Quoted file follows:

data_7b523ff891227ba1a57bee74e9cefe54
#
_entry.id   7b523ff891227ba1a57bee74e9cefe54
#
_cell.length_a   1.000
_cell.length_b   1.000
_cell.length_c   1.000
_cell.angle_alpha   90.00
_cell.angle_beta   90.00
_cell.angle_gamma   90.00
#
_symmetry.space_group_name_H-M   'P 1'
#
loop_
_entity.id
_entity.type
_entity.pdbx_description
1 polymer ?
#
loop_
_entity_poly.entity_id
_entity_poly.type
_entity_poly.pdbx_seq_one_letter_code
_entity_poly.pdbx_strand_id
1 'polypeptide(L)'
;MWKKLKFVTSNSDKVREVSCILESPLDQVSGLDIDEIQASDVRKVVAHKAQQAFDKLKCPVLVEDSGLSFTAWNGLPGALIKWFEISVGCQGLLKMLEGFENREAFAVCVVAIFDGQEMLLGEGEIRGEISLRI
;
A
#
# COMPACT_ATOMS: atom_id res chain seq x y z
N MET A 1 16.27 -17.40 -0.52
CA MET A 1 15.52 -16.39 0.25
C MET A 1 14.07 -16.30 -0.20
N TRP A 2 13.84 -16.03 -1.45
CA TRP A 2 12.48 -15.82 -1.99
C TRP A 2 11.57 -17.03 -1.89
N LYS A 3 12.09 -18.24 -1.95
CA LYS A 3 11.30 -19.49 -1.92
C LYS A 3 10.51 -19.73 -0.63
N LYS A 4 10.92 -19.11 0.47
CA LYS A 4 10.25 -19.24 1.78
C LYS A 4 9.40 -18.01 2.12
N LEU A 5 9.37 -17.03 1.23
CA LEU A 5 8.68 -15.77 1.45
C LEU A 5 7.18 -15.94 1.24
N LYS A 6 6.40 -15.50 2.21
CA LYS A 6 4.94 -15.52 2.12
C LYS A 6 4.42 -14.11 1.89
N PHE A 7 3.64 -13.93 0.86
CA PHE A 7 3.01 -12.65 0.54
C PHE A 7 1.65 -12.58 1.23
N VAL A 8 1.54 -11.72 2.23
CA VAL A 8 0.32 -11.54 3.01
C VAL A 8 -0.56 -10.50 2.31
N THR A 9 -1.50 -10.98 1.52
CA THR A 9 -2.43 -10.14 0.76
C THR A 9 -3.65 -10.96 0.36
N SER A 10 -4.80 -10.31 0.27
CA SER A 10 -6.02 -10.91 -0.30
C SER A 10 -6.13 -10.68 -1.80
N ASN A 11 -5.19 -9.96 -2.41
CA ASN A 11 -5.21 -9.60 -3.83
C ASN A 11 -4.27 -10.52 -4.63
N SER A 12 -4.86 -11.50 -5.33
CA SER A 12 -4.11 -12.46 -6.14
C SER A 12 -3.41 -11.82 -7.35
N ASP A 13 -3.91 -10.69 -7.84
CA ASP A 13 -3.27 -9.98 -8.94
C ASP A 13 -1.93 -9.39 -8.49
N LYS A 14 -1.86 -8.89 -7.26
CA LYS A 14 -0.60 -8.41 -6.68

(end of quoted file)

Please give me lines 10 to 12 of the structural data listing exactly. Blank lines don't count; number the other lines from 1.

_cell.angle_gamma   90.00
#
_symmetry.space_group_name_H-M   'P 1'